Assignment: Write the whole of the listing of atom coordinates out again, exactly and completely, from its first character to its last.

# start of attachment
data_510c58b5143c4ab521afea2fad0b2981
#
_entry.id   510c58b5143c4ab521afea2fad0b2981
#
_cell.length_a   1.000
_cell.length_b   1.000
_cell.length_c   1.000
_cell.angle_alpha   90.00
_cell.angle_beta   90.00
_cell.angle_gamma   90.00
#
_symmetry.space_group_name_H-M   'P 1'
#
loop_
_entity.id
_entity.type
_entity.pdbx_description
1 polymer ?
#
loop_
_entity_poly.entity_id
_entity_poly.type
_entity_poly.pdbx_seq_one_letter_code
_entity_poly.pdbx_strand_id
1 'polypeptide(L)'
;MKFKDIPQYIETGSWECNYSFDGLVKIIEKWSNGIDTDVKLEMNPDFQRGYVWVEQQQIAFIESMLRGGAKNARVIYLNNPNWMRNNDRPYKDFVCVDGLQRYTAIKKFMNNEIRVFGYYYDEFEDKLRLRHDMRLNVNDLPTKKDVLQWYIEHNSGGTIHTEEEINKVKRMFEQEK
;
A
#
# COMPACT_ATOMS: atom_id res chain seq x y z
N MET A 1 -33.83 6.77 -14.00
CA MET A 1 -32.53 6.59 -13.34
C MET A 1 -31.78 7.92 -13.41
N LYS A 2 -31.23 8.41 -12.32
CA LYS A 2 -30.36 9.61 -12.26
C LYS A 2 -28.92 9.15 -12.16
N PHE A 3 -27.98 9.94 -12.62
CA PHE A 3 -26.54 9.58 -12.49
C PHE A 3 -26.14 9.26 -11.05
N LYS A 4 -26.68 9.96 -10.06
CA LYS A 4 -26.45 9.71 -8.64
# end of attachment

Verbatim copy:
data_510c58b5143c4ab521afea2fad0b2981
#
_entry.id   510c58b5143c4ab521afea2fad0b2981
#
_cell.length_a   1.000
_cell.length_b   1.000
_cell.length_c   1.000
_cell.angle_alpha   90.00
_cell.angle_beta   90.00
_cell.angle_gamma   90.00
#
_symmetry.space_group_name_H-M   'P 1'
#
loop_
_entity.id
_entity.type
_entity.pdbx_description
1 polymer ?
#
loop_
_entity_poly.entity_id
_entity_poly.type
_entity_poly.pdbx_seq_one_letter_code
_entity_poly.pdbx_strand_id
1 'polypeptide(L)'
;MKFKDIPQYIETGSWECNYSFDGLVKIIEKWSNGIDTDVKLEMNPDFQRGYVWVEQQQIAFIESMLRGGAKNARVIYLNNPNWMRNNDRPYKDFVCVDGLQRYTAIKKFMNNEIRVFGYYYDEFEDKLRLRHDMRLNVNDLPTKKDVLQWYIEHNSGGTIHTEEEINKVKRMFEQEK
;
A
#
# COMPACT_ATOMS: atom_id res chain seq x y z
N MET A 1 -33.83 6.77 -14.00
CA MET A 1 -32.53 6.59 -13.34
C MET A 1 -31.78 7.92 -13.41
N LYS A 2 -31.23 8.41 -12.32
CA LYS A 2 -30.36 9.61 -12.26
C LYS A 2 -28.92 9.15 -12.16
N PHE A 3 -27.98 9.94 -12.62
CA PHE A 3 -26.54 9.58 -12.49
C PHE A 3 -26.14 9.26 -11.05
N LYS A 4 -26.68 9.96 -10.06
CA LYS A 4 -26.45 9.71 -8.64